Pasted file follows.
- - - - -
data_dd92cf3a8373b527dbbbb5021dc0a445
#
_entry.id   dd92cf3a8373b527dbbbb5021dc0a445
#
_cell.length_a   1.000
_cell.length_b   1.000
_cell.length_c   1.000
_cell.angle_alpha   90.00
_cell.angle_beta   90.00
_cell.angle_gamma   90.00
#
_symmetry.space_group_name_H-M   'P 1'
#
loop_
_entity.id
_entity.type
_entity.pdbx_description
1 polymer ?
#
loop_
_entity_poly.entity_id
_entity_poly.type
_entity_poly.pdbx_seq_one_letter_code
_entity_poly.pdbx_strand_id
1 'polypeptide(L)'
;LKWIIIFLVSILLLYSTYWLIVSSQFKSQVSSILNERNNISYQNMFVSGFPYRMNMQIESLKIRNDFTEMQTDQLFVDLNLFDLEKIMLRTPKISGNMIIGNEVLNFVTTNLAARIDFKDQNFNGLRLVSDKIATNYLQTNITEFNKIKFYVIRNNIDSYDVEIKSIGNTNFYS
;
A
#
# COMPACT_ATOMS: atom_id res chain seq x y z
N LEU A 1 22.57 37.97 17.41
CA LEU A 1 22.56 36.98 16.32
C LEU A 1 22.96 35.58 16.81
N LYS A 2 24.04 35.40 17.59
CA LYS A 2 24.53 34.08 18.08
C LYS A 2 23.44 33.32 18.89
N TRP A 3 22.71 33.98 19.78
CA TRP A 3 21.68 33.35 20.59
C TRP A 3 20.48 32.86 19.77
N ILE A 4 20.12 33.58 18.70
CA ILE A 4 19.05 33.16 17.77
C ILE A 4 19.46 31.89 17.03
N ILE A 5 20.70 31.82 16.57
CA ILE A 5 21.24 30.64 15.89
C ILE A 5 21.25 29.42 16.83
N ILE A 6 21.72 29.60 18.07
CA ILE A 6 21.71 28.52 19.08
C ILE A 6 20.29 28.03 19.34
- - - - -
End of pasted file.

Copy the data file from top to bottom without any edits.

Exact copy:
data_dd92cf3a8373b527dbbbb5021dc0a445
#
_entry.id   dd92cf3a8373b527dbbbb5021dc0a445
#
_cell.length_a   1.000
_cell.length_b   1.000
_cell.length_c   1.000
_cell.angle_alpha   90.00
_cell.angle_beta   90.00
_cell.angle_gamma   90.00
#
_symmetry.space_group_name_H-M   'P 1'
#
loop_
_entity.id
_entity.type
_entity.pdbx_description
1 polymer ?
#
loop_
_entity_poly.entity_id
_entity_poly.type
_entity_poly.pdbx_seq_one_letter_code
_entity_poly.pdbx_strand_id
1 'polypeptide(L)'
;LKWIIIFLVSILLLYSTYWLIVSSQFKSQVSSILNERNNISYQNMFVSGFPYRMNMQIESLKIRNDFTEMQTDQLFVDLNLFDLEKIMLRTPKISGNMIIGNEVLNFVTTNLAARIDFKDQNFNGLRLVSDKIATNYLQTNITEFNKIKFYVIRNNIDSYDVEIKSIGNTNFYS
;
A
#
# COMPACT_ATOMS: atom_id res chain seq x y z
N LEU A 1 22.57 37.97 17.41
CA LEU A 1 22.56 36.98 16.32
C LEU A 1 22.96 35.58 16.81
N LYS A 2 24.04 35.40 17.59
CA LYS A 2 24.53 34.08 18.08
C LYS A 2 23.44 33.32 18.89
N TRP A 3 22.71 33.98 19.78
CA TRP A 3 21.68 33.35 20.59
C TRP A 3 20.48 32.86 19.77
N ILE A 4 20.12 33.58 18.70
CA ILE A 4 19.05 33.16 17.77
C ILE A 4 19.46 31.89 17.03
N ILE A 5 20.70 31.82 16.57
CA ILE A 5 21.24 30.64 15.89
C ILE A 5 21.25 29.42 16.83
N ILE A 6 21.72 29.60 18.07
CA ILE A 6 21.71 28.52 19.08
C ILE A 6 20.29 28.03 19.34